Berlin: Germany's economy is set to hit a slump in 2023, according to a report released by several leading economic research institutes on Thursday.
The Joint Economic Forecast, commissioned by the government and published twice a year, expects a downswing in Germany's gross domestic product (GDP) of 0.6% this year.
In their spring report, experts had predicted moderate economic growth of 0.3%, but official numbers showed stagnation in the second quarter of 2023.
Economists say skyrocketing energy prices in 2022 — linked to Russia's war in Ukraine — put a halt to post-pandemic economic recovery. This drove up inflation, meaning people could buy less with their money, and dampened industrial production.
"Industry and private consumption are recovering more slowly than we had expected in spring," said Oliver Holtemöller, vice president of the Halle Institute for Economic Research (IWH).
He added that businesses were also concerned by what they saw as political insecurity.
The new report confirms the International Monetary Fund's forecast from earlier this year that Europe's largest economy is set to shrink in 2023.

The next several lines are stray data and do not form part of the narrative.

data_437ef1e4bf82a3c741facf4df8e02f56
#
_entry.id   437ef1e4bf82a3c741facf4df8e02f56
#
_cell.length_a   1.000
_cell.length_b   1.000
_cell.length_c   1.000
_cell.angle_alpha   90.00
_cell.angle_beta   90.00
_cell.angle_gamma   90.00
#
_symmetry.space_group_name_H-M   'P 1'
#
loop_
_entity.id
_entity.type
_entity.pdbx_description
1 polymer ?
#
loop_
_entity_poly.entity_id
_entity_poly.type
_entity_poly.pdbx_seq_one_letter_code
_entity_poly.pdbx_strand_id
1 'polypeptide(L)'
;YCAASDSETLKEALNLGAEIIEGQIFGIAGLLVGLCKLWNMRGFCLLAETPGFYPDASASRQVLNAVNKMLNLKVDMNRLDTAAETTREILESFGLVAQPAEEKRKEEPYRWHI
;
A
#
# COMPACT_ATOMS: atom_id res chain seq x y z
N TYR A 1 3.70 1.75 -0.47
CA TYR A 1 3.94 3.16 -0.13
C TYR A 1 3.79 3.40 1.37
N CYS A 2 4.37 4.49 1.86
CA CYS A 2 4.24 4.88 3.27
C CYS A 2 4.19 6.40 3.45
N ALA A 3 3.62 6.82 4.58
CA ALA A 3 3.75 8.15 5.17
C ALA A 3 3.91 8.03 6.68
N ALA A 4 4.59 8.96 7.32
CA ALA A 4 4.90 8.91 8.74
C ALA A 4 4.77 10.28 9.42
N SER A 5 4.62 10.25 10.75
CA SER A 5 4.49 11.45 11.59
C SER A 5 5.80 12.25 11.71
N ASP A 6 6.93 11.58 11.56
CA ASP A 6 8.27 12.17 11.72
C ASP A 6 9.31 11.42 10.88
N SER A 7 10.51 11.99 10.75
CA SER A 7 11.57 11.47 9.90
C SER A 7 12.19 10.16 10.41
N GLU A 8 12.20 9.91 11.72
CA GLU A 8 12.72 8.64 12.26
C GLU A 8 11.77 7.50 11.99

Recent figures from other major European economies like the UK and Italy show that they might face economic contraction as well. However, Germany's neighbor France is on track to rebound to a growth rate of 1% in 2023, according to European Commission figures.
Across the European Union as a whole, the Commission currently predicts 0.8% growth, putting Germany well below the bloc's average.
But economists are optimistic that the country's economy will bounce back in 2024, as inflation is already letting up.
Wages have gone up, while "energy prices have decreased and exporters have passed on some of the increased costs," the Joint Economic Forecast says.
It predicts a moderate growth of 1.3% for next year, but warns that the "potential for growth will shrink significantly in the medium term" as Germany's working population will decline.